DEVELOPING A MODEL OF SEXUAL HEALTHCARE PROVISION FOR SUBSTANCE-MISUSING WOMEN
ESC Congress Library. Edelman N. May 28, 2014; 50519; A-104
Ms. Natalie Edelman
Ms. Natalie Edelman
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Abstract
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OBJECTIVES:
This project sought to define a model of sexual healthcare provision for substance-misusing women (SMW), as they are known to experience disproportionate sexual health morbidities.
METHOD:
Model development followed the first stage of the MRC Framework for developing and evaluating complex interventions. The model was developed in four sequential steps. Firstly a survey and qualitative interview study were conducted with SMW to determine sexual health needs and barriers to service use. Secondly these data were used to informally model services by determining critical service components and how they would inter-relate. Next, guidance on sexual health service standards and supporting at-risk and disenfranchised populations were reviewed to ensure the draft model was congruent with recommended policy and service delivery. Finally expert panel consultations were convened to 'trouble shoot' problematic elements of the model and to identify feasibility issues; before finalising the model in a commissioning framework format to facilitate uptake.
RESULTS:
The finalised model comprises:
1. Opportunistic fast-track single-site access to a range of sexual health interventions through CASH and GUM services, walk-in centres and GP surgeries where certain criteria are met.
2. Training in sexual health discussion and sign-posting, to drug workers and other non-sexual health providers who regularly engage with substance misusing women.
3. Sexual health role expansion for drug workers and other non-sexual health providers who regularly engage with substance misusing women.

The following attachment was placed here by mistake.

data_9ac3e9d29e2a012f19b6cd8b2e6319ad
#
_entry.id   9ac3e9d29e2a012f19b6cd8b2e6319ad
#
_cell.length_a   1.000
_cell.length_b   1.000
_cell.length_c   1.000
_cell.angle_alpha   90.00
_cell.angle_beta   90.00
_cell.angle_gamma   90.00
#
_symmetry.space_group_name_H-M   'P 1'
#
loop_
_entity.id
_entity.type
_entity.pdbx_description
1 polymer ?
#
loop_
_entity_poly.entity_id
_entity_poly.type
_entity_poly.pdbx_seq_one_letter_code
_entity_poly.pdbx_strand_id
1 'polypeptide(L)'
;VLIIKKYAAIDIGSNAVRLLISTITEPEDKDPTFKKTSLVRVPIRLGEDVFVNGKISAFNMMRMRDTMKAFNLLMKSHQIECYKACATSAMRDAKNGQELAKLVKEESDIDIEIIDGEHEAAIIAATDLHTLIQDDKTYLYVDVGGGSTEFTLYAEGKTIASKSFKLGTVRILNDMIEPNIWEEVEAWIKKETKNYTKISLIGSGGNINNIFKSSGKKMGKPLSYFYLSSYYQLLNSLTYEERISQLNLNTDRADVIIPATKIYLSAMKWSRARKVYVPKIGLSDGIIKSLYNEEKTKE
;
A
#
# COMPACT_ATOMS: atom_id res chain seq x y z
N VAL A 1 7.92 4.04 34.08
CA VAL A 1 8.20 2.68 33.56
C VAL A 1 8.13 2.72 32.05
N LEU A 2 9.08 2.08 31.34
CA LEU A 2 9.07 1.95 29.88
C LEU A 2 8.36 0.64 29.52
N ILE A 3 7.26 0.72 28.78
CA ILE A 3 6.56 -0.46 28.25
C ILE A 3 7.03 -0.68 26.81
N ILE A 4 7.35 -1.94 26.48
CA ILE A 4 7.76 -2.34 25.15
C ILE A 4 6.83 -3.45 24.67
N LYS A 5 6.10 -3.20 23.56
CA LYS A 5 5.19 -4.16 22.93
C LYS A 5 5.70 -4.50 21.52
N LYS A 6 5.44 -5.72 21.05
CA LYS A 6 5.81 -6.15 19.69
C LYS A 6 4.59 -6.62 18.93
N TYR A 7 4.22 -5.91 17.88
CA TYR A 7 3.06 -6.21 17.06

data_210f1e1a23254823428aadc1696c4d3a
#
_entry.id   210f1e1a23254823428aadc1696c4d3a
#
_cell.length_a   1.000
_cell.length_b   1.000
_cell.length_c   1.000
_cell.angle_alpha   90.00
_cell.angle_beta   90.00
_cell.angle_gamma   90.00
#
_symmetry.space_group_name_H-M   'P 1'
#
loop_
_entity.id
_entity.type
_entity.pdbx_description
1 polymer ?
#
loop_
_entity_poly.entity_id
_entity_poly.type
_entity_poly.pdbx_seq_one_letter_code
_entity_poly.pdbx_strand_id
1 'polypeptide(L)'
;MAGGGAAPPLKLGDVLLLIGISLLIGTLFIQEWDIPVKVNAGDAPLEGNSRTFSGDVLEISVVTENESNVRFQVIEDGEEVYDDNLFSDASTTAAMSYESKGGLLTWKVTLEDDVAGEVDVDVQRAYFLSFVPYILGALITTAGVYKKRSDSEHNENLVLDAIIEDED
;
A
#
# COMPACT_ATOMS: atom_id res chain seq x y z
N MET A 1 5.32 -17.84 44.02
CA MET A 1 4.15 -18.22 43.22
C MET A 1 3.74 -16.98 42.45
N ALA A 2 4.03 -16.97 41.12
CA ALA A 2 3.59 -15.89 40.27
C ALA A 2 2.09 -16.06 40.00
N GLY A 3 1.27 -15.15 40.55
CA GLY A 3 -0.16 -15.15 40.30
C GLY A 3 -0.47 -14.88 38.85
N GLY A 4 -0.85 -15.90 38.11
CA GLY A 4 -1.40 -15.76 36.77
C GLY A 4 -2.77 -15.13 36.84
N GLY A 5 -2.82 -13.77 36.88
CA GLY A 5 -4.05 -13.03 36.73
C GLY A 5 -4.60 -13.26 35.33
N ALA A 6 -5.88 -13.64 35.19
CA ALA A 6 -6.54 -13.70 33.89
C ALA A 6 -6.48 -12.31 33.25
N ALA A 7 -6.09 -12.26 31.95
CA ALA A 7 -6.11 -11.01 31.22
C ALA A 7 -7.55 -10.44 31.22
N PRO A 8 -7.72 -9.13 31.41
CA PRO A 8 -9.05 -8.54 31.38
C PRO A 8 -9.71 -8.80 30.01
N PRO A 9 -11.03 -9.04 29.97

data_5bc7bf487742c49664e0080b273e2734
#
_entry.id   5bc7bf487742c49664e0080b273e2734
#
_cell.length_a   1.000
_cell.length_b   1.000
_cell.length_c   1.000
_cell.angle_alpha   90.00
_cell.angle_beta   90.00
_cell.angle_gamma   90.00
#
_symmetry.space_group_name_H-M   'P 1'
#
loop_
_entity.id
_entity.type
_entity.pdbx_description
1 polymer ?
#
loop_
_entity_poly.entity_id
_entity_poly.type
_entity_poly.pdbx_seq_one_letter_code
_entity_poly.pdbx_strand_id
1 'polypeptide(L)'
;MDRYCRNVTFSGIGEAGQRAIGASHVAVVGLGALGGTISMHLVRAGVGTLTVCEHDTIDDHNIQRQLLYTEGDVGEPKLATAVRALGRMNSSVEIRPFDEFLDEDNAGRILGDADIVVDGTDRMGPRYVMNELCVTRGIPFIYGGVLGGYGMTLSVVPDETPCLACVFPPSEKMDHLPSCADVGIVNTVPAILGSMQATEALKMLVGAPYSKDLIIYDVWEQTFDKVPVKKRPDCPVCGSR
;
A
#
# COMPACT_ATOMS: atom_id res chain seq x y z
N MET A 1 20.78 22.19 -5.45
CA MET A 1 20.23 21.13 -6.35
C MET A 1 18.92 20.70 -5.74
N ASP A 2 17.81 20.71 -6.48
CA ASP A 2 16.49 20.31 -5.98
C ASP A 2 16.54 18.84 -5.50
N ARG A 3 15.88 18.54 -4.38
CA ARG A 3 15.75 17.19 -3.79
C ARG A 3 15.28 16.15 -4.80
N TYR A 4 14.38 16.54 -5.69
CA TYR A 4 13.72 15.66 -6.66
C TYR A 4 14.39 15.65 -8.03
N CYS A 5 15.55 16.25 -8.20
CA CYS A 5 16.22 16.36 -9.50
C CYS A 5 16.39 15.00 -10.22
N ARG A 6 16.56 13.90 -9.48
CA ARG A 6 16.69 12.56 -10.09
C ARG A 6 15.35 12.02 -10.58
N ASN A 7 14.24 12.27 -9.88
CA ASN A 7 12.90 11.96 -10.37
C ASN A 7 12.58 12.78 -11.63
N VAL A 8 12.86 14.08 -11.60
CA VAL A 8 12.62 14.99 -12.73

4. Training for sexual healthcare providers in specific issues and barriers to sexual healthcare engagement affecting substance misusing women.
5. Outreach sexual health (female) nurse services (including administration of contraception and pregnancy testing) to substance misusing women.
6. Targeted and sustained advertisement of sexual health services and promotion messages through poster campaigns and ‘Women's Health cards'.
7. Travel reimbursement for substance misusing women attending sexual health services and Sexual Assault Referral Centres (SARCs).
8. Provision and advertisement of washing facilities at sites where genital examination may be required.

CONCLUSIONS:
The model carries a strong policy and evidence base, with clear actions and anticipated outcomes. The model highlights the importance of joined-up provision and skill sharing by substance misuse and sexual health service providers and practitioners; and the importance of emotional and practical support in enabling access to sexual health services for SMW. Further research to test the effectiveness of model provision should investigate which model components carry specific effects in improving service uptake and health outcomes; and explore the potential value of extending the intervention to other disenfranchised populations.
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